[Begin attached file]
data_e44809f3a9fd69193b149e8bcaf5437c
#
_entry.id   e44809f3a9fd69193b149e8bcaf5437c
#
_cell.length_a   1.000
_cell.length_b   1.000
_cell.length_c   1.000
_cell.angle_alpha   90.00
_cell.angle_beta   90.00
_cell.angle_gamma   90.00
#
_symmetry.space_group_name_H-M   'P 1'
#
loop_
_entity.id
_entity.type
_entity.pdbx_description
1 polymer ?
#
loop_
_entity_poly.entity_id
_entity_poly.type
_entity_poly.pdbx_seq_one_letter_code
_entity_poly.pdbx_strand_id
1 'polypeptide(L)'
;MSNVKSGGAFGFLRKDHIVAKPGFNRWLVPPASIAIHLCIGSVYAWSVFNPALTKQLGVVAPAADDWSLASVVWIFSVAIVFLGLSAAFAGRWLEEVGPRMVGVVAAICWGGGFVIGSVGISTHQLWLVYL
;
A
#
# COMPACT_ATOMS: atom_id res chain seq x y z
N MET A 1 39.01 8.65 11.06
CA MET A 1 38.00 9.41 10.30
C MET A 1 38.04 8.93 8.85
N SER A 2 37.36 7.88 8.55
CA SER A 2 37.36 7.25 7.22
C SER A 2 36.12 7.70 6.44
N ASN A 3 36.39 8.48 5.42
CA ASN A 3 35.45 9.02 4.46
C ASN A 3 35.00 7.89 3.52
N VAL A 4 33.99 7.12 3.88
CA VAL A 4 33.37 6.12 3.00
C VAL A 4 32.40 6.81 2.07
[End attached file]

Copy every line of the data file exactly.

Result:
data_e44809f3a9fd69193b149e8bcaf5437c
#
_entry.id   e44809f3a9fd69193b149e8bcaf5437c
#
_cell.length_a   1.000
_cell.length_b   1.000
_cell.length_c   1.000
_cell.angle_alpha   90.00
_cell.angle_beta   90.00
_cell.angle_gamma   90.00
#
_symmetry.space_group_name_H-M   'P 1'
#
loop_
_entity.id
_entity.type
_entity.pdbx_description
1 polymer ?
#
loop_
_entity_poly.entity_id
_entity_poly.type
_entity_poly.pdbx_seq_one_letter_code
_entity_poly.pdbx_strand_id
1 'polypeptide(L)'
;MSNVKSGGAFGFLRKDHIVAKPGFNRWLVPPASIAIHLCIGSVYAWSVFNPALTKQLGVVAPAADDWSLASVVWIFSVAIVFLGLSAAFAGRWLEEVGPRMVGVVAAICWGGGFVIGSVGISTHQLWLVYL
;
A
#
# COMPACT_ATOMS: atom_id res chain seq x y z
N MET A 1 39.01 8.65 11.06
CA MET A 1 38.00 9.41 10.30
C MET A 1 38.04 8.93 8.85
N SER A 2 37.36 7.88 8.55
CA SER A 2 37.36 7.25 7.22
C SER A 2 36.12 7.70 6.44
N ASN A 3 36.39 8.48 5.42
CA ASN A 3 35.45 9.02 4.46
C ASN A 3 35.00 7.89 3.52
N VAL A 4 33.99 7.12 3.88
CA VAL A 4 33.37 6.12 3.00
C VAL A 4 32.40 6.81 2.07